Archive for the ‘Basics’ Category

The infimum

October 18, 2007

The infimum is defined for boolean X and Y by the Golden Rule:

X\sqcap Y\ \equiv\ X\ \equiv\ Y\ \equiv\ X\sqcup Y

By studying this rule we can observe several facts about the infimum. First, since it is defined in terms of \equiv and \sqcup we have

X\sqcap Y

\equiv {Golden Rule}

X\ \equiv\ Y\ \equiv\ X\sqcup Y

\equiv {Symmetry of \equiv and \sqcup}

Y\ \equiv\ X\ \equiv\ Y\sqcup X

\equiv {Golden Rule}

Y\sqcap X

i.e. \sqcap is symmetric.

Exercise: Show that \sqcap is associative.

Furthermore, \sqcap is idempotent:

X\sqcap X

\equiv {Golden Rule}

X\ \equiv X\ \equiv\ X\sqcup X

\equiv {identity of \equiv; idempotence of \sqcup}


With regard to last three properties, \sqcap is just like \sqcup. We might very well ask, is \top a fixed point of \sqcap as it is of \sqcup? Let’s calculate:


\equiv{Golden Rule}

X\ \equiv\ \top\ \equiv\ X\sqcup\top

\equiv{fixed point of \sqcup}

X\ \equiv\ \top\ \equiv\ \top

\equiv{identity of \equiv}


So \top is the identity of \sqcap.

Next we have two very useful laws of absorption/introduction:


X\sqcap(X\sqcup Y)

X\sqcup(X\sqcap Y)


We shall prove the first, the second follows by interchanging \sqcap and \sqcup.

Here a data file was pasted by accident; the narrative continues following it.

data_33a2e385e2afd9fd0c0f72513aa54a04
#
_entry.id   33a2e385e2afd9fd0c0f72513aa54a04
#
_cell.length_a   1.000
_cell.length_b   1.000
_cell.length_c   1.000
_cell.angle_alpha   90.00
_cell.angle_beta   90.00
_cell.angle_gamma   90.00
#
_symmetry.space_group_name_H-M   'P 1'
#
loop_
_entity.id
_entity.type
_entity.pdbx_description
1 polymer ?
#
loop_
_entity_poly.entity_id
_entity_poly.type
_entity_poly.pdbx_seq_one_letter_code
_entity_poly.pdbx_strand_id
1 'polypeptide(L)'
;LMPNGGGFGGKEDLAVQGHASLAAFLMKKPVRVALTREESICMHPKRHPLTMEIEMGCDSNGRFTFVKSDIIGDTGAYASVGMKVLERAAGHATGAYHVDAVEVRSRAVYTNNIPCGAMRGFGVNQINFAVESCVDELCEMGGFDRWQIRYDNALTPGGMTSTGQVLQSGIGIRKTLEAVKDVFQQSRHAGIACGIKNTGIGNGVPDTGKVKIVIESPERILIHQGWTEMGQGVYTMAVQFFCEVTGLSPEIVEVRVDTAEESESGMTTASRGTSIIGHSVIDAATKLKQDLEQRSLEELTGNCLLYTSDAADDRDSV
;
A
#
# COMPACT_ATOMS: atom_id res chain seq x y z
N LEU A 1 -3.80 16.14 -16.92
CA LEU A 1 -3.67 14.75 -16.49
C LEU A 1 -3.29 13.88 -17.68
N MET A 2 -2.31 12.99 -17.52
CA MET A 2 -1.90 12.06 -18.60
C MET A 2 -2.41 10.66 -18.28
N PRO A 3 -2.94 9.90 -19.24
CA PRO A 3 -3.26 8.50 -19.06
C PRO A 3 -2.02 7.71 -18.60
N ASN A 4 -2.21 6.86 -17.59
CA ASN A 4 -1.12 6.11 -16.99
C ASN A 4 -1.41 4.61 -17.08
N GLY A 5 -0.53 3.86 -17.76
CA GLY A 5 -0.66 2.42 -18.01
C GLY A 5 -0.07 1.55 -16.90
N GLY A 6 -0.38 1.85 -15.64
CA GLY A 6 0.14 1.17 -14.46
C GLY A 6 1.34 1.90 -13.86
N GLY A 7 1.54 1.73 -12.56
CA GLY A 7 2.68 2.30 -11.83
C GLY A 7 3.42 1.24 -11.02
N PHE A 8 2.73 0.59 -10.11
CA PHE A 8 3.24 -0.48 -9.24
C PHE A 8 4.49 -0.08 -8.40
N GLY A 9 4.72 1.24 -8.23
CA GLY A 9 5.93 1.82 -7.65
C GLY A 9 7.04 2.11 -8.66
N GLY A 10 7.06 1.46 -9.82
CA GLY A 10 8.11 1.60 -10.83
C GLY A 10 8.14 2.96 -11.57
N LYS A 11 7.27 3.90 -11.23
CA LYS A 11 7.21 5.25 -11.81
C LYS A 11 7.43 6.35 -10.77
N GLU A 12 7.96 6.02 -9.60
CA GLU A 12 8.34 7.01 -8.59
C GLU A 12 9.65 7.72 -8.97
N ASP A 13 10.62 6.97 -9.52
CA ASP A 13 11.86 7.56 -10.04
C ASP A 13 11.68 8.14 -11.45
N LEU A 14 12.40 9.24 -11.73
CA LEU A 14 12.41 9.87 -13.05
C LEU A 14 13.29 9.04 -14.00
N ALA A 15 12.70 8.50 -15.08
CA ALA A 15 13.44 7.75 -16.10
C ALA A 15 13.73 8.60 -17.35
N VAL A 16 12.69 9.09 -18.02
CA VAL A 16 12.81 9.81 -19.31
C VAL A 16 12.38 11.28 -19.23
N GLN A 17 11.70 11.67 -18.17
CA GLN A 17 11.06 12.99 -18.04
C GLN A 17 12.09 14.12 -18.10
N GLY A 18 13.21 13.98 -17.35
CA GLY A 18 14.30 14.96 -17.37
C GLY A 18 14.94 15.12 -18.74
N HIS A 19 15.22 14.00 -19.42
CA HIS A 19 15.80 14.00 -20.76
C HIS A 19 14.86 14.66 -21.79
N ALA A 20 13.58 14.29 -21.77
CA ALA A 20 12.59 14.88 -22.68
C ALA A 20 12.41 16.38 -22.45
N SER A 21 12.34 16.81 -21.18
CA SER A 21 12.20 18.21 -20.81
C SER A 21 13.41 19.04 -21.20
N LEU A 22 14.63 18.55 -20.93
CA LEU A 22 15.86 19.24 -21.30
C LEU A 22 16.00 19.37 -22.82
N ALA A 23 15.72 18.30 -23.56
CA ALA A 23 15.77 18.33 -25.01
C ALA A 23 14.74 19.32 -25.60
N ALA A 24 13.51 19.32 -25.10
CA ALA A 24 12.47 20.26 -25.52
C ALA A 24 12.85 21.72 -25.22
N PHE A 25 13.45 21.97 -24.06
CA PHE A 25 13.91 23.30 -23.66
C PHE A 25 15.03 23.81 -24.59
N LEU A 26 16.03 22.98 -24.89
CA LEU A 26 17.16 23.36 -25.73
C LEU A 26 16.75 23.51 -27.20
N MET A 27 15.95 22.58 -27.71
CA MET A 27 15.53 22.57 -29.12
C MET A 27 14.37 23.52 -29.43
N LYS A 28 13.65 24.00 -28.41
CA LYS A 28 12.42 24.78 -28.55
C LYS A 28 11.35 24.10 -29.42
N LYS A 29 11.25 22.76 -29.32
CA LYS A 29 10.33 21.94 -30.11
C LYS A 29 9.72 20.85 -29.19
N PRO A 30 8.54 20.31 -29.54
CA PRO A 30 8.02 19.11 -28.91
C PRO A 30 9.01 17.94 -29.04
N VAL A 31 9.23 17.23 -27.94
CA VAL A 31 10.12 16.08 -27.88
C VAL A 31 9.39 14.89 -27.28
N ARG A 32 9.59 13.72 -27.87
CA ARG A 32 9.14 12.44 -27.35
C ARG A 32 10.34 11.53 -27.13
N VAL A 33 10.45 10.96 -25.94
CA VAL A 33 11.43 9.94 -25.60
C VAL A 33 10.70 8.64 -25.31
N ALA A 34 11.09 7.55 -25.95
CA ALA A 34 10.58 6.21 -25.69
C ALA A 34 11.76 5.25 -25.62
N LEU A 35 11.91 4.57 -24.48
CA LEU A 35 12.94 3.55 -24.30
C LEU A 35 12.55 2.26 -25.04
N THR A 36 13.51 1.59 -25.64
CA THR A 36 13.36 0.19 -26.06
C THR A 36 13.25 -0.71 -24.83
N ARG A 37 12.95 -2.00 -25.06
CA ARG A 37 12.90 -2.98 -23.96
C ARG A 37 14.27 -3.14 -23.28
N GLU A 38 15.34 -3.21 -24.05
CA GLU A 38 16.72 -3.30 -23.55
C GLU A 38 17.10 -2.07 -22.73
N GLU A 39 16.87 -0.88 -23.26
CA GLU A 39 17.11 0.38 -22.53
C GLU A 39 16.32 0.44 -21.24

X\sqcap(X\sqcup Y)

\equiv {Golden rule}

X\ \equiv\ X\sqcup Y\ \equiv\ X\sqcup X\sqcup Y

\equiv {idempotence}

X\ \equiv\ X\sqcup Y\ \equiv\ X\sqcup Y

\equiv {identity of \equiv}



What about distributivity properties?


X\sqcup(Y\sqcap Z)\ \equiv\ (X\sqcup Y)\sqcap(X\sqcup Z)


X\sqcup(Y\sqcap Z)

\equiv {Golden rule}

X\sqcup(Y\ \equiv\ Z\ \equiv\ Y\sqcup Z)

\equiv {distributivity}

X\sqcup Y\ \equiv\ X\sqcup Z\ \equiv\ X\sqcup Y\sqcup Z

\equiv {idempotence, preparing for the Golden Rule}

X\sqcup Y\ \equiv\ X\sqcup Z\ \equiv\ X\sqcup Y\sqcup X\sqcup Z

\equiv {Golden Rule}

(X\sqcup Y)\sqcap(\sqcup Z)


(X\sqcap Y)\sqcup(X\sqcap Z)

\equiv{\sqcup distributes over \sqcap}

((X\sqcap Y)\sqcup X)\sqcap((X\sqcap Y)\sqcup Z)


X\sqcap((X\sqcap Y)\sqcup Z)

\equiv{\sqcup distributes over \sqcap}

X\sqcap((X\sqcup Z)\sqcap(Y\sqcup Z))

\equiv{associativity; symmetry}

X\sqcap(((X\sqcup Z)\sqcap Z)\sqcup Y)


X\sqcap(Y\sqcup Z)


So \sqcap distributes over \sqcup. What about \equiv? The best we can do is


X\sqcap(Y\equiv Z)

\equiv{Golden rule}

X\ \equiv\ Y\ \equiv\ Z\ \equiv\ X\sqcup(Y\equiv Z)


X\ \equiv\ Y\ \equiv\ Z\ \equiv\ X\sqcup Y\ \equiv\ X\sqcup Z

\equiv{symmetry, preparing for Golden rule}

X\ \equiv\ Y\ X\sqcup Y\ \equiv\ Z\ \equiv\ X\sqcup Z

\equiv {Golden rule, twice}

X\sqcap Y\ \equiv\ X\sqcap Z\ \equiv X


As a consolation we do have